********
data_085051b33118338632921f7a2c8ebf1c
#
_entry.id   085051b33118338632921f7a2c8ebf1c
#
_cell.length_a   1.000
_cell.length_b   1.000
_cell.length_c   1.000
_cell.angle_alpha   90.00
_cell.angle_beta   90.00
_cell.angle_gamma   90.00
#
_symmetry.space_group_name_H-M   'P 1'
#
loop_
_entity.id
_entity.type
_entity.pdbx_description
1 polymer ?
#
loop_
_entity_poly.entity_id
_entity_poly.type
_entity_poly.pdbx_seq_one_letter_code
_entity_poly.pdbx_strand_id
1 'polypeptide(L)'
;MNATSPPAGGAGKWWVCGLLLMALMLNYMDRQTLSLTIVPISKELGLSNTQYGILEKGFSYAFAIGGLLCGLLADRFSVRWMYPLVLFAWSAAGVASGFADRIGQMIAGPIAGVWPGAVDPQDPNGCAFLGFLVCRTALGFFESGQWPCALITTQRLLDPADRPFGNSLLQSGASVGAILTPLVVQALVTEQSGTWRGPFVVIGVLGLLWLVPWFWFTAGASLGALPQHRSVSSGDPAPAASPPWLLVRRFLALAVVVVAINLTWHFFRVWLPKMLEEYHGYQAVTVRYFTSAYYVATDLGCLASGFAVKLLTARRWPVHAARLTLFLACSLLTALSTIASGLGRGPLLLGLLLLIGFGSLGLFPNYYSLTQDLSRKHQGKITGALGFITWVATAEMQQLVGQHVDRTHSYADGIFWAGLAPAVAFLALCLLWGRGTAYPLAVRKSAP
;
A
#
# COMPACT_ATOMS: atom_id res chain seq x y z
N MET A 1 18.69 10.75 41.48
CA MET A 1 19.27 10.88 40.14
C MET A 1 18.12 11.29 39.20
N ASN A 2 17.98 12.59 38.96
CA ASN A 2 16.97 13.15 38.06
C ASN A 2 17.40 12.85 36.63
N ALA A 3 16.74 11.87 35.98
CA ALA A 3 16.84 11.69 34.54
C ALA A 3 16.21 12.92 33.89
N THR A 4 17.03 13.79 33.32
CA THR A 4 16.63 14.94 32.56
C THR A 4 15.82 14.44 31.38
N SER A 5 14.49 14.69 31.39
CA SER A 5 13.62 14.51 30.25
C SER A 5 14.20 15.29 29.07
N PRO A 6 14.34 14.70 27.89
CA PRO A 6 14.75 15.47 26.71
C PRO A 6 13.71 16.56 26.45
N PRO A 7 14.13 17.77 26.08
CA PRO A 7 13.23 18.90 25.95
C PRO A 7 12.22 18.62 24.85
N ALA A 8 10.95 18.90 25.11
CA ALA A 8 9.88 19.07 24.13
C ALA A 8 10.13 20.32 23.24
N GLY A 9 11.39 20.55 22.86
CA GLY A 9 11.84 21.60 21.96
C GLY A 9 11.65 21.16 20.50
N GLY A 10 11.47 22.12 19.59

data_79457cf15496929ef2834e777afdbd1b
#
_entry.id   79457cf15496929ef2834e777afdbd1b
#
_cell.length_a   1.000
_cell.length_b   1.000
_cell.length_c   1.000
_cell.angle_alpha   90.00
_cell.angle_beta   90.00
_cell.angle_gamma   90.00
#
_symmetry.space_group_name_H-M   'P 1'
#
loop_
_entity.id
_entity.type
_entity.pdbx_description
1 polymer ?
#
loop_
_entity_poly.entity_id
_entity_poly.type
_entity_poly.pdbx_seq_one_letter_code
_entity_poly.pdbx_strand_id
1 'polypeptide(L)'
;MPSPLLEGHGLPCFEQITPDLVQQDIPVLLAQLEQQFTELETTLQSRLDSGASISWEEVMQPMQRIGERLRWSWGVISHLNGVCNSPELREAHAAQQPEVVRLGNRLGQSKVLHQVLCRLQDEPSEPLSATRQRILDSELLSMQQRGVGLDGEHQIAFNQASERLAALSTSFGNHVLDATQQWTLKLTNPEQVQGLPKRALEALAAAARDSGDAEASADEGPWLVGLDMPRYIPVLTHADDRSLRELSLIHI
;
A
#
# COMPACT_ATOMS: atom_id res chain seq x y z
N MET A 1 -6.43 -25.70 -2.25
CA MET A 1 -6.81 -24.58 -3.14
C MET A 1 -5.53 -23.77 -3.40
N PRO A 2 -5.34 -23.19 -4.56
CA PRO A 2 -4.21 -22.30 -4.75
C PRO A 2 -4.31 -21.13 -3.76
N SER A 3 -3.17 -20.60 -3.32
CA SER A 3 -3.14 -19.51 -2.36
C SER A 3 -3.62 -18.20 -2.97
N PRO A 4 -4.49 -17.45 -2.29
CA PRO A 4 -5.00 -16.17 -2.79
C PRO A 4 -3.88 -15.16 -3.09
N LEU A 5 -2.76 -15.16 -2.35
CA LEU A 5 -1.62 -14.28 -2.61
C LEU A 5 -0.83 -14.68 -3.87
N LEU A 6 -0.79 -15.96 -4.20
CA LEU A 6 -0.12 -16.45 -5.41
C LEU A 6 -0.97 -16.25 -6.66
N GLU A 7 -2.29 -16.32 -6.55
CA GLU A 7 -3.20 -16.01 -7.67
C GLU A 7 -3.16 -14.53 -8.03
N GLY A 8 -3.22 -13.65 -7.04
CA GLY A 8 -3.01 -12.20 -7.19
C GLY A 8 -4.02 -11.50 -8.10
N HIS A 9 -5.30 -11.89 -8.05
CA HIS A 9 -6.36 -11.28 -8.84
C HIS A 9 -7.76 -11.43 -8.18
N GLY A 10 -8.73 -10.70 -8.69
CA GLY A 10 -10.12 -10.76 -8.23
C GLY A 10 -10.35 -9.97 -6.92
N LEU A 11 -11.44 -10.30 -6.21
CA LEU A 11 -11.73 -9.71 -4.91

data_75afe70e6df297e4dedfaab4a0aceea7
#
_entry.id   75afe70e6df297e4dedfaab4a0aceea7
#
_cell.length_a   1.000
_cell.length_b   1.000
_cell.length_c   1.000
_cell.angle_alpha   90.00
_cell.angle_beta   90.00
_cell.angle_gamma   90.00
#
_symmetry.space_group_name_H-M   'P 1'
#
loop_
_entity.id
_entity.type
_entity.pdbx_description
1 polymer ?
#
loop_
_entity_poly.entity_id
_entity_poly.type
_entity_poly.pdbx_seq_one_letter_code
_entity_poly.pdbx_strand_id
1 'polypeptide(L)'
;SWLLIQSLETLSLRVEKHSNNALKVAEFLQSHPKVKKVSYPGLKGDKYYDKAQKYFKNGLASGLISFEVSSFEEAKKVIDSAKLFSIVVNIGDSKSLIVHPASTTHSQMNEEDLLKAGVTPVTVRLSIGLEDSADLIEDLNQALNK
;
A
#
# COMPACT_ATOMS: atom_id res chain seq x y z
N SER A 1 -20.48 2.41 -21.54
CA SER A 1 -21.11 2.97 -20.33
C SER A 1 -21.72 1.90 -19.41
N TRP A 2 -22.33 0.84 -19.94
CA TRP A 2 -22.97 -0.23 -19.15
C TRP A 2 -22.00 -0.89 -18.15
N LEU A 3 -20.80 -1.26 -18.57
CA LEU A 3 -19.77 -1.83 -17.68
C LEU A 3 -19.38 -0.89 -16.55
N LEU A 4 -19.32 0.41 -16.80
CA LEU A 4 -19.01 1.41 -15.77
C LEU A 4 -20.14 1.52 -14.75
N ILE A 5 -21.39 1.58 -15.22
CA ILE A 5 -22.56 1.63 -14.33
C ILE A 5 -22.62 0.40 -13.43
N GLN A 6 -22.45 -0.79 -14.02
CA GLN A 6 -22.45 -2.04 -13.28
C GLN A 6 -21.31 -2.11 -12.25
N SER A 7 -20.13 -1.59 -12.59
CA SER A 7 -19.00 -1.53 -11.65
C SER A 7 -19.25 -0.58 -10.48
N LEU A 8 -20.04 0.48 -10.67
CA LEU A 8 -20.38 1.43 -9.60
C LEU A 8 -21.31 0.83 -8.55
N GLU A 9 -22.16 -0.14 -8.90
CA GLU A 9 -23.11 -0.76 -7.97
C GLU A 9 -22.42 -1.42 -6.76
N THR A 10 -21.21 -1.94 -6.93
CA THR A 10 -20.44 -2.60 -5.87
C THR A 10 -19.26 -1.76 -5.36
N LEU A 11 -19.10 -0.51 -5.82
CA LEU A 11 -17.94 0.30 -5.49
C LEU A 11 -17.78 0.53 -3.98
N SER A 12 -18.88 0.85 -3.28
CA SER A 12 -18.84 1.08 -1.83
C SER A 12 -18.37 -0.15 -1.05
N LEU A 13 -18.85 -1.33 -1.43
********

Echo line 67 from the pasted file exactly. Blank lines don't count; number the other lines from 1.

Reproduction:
_cell.angle_beta   90.00